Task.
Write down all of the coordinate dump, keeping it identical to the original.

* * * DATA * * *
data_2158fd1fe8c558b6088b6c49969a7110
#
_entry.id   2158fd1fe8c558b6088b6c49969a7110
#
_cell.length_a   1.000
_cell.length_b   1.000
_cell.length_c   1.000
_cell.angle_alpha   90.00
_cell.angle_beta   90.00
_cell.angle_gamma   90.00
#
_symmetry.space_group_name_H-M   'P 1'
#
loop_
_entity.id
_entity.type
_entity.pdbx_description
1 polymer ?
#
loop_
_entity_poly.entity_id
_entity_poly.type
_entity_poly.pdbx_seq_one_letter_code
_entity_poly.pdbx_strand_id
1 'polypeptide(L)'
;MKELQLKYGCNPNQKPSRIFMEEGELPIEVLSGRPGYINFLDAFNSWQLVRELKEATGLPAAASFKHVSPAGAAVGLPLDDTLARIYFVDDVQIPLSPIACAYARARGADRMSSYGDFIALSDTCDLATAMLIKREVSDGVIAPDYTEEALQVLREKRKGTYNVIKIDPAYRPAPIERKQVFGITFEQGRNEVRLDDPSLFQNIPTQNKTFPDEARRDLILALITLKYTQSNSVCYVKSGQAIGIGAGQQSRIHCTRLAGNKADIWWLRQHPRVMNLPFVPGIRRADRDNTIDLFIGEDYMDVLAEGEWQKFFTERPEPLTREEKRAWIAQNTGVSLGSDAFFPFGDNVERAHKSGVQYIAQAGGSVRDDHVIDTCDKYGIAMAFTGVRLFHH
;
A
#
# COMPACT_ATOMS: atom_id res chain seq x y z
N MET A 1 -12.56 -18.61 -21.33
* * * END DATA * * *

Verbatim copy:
data_2158fd1fe8c558b6088b6c49969a7110
#
_entry.id   2158fd1fe8c558b6088b6c49969a7110
#
_cell.length_a   1.000
_cell.length_b   1.000
_cell.length_c   1.000
_cell.angle_alpha   90.00
_cell.angle_beta   90.00
_cell.angle_gamma   90.00
#
_symmetry.space_group_name_H-M   'P 1'
#
loop_
_entity.id
_entity.type
_entity.pdbx_description
1 polymer ?
#
loop_
_entity_poly.entity_id
_entity_poly.type
_entity_poly.pdbx_seq_one_letter_code
_entity_poly.pdbx_strand_id
1 'polypeptide(L)'
;MKELQLKYGCNPNQKPSRIFMEEGELPIEVLSGRPGYINFLDAFNSWQLVRELKEATGLPAAASFKHVSPAGAAVGLPLDDTLARIYFVDDVQIPLSPIACAYARARGADRMSSYGDFIALSDTCDLATAMLIKREVSDGVIAPDYTEEALQVLREKRKGTYNVIKIDPAYRPAPIERKQVFGITFEQGRNEVRLDDPSLFQNIPTQNKTFPDEARRDLILALITLKYTQSNSVCYVKSGQAIGIGAGQQSRIHCTRLAGNKADIWWLRQHPRVMNLPFVPGIRRADRDNTIDLFIGEDYMDVLAEGEWQKFFTERPEPLTREEKRAWIAQNTGVSLGSDAFFPFGDNVERAHKSGVQYIAQAGGSVRDDHVIDTCDKYGIAMAFTGVRLFHH
;
A
#
# COMPACT_ATOMS: atom_id res chain seq x y z
N MET A 1 -12.56 -18.61 -21.33